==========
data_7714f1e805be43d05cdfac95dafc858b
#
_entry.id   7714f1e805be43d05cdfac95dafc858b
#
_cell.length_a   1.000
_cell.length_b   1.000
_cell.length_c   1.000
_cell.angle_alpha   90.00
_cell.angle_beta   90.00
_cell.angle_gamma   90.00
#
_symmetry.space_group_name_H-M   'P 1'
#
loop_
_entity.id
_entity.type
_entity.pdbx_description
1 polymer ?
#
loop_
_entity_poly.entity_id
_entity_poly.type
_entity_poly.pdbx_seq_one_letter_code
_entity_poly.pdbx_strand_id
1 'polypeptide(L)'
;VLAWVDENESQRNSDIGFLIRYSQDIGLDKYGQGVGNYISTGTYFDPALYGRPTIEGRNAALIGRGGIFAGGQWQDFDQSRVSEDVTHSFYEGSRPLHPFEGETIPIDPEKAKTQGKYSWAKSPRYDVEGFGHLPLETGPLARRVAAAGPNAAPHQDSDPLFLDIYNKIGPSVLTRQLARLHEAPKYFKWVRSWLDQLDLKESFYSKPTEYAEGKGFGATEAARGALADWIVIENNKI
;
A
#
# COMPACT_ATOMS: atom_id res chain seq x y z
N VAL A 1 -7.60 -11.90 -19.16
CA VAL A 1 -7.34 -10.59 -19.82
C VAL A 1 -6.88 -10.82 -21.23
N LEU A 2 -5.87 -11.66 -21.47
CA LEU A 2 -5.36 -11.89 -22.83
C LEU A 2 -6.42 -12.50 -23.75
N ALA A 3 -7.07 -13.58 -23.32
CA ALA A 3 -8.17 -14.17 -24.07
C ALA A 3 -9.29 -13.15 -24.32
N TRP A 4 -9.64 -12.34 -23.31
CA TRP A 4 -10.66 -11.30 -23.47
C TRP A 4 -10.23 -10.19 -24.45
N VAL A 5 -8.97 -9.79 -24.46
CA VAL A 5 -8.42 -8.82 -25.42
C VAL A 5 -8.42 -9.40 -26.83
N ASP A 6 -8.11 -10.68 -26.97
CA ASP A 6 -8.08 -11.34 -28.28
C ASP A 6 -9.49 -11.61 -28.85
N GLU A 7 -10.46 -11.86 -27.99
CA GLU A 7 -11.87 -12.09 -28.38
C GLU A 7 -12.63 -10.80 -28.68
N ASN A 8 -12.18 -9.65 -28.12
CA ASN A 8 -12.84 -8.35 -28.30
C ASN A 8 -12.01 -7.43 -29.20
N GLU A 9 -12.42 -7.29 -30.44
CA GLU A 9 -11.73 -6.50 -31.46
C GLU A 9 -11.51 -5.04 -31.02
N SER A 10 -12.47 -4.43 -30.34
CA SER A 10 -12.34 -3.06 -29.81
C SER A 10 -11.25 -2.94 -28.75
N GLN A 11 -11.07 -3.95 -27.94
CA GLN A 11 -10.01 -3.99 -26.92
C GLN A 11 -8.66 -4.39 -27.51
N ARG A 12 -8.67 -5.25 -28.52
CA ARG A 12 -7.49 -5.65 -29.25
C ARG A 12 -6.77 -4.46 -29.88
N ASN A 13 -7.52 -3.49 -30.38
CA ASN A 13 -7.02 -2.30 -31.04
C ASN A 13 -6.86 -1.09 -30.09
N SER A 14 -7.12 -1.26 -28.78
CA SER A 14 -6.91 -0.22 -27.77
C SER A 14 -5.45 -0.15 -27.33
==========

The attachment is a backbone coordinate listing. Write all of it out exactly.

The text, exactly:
data_7714f1e805be43d05cdfac95dafc858b
#
_entry.id   7714f1e805be43d05cdfac95dafc858b
#
_cell.length_a   1.000
_cell.length_b   1.000
_cell.length_c   1.000
_cell.angle_alpha   90.00
_cell.angle_beta   90.00
_cell.angle_gamma   90.00
#
_symmetry.space_group_name_H-M   'P 1'
#
loop_
_entity.id
_entity.type
_entity.pdbx_description
1 polymer ?
#
loop_
_entity_poly.entity_id
_entity_poly.type
_entity_poly.pdbx_seq_one_letter_code
_entity_poly.pdbx_strand_id
1 'polypeptide(L)'
;VLAWVDENESQRNSDIGFLIRYSQDIGLDKYGQGVGNYISTGTYFDPALYGRPTIEGRNAALIGRGGIFAGGQWQDFDQSRVSEDVTHSFYEGSRPLHPFEGETIPIDPEKAKTQGKYSWAKSPRYDVEGFGHLPLETGPLARRVAAAGPNAAPHQDSDPLFLDIYNKIGPSVLTRQLARLHEAPKYFKWVRSWLDQLDLKESFYSKPTEYAEGKGFGATEAARGALADWIVIENNKI
;
A
#
# COMPACT_ATOMS: atom_id res chain seq x y z
N VAL A 1 -7.60 -11.90 -19.16
CA VAL A 1 -7.34 -10.59 -19.82
C VAL A 1 -6.88 -10.82 -21.23
N LEU A 2 -5.87 -11.66 -21.47
CA LEU A 2 -5.36 -11.89 -22.83
C LEU A 2 -6.42 -12.50 -23.75
N ALA A 3 -7.07 -13.58 -23.32
CA ALA A 3 -8.17 -14.17 -24.07
C ALA A 3 -9.29 -13.15 -24.32
N TRP A 4 -9.64 -12.34 -23.31
CA TRP A 4 -10.66 -11.30 -23.47
C TRP A 4 -10.23 -10.19 -24.45
N VAL A 5 -8.97 -9.79 -24.46
CA VAL A 5 -8.42 -8.82 -25.42
C VAL A 5 -8.42 -9.40 -26.83
N ASP A 6 -8.11 -10.68 -26.97
CA ASP A 6 -8.08 -11.34 -28.28
C ASP A 6 -9.49 -11.61 -28.85
N GLU A 7 -10.46 -11.86 -27.99
CA GLU A 7 -11.87 -12.09 -28.38
C GLU A 7 -12.63 -10.80 -28.68
N ASN A 8 -12.18 -9.65 -28.12
CA ASN A 8 -12.84 -8.35 -28.30
C ASN A 8 -12.01 -7.43 -29.20
N GLU A 9 -12.42 -7.29 -30.44
CA GLU A 9 -11.73 -6.50 -31.46
C GLU A 9 -11.51 -5.04 -31.02
N SER A 10 -12.47 -4.43 -30.34
CA SER A 10 -12.34 -3.06 -29.81
C SER A 10 -11.25 -2.94 -28.75
N GLN A 11 -11.07 -3.95 -27.94
CA GLN A 11 -10.01 -3.99 -26.92
C GLN A 11 -8.66 -4.39 -27.51
N ARG A 12 -8.67 -5.25 -28.52
CA ARG A 12 -7.49 -5.65 -29.25
C ARG A 12 -6.77 -4.46 -29.88
N ASN A 13 -7.52 -3.49 -30.38
CA ASN A 13 -7.02 -2.30 -31.04
C ASN A 13 -6.86 -1.09 -30.09
N SER A 14 -7.12 -1.26 -28.78
CA SER A 14 -6.91 -0.22 -27.77
C SER A 14 -5.45 -0.15 -27.33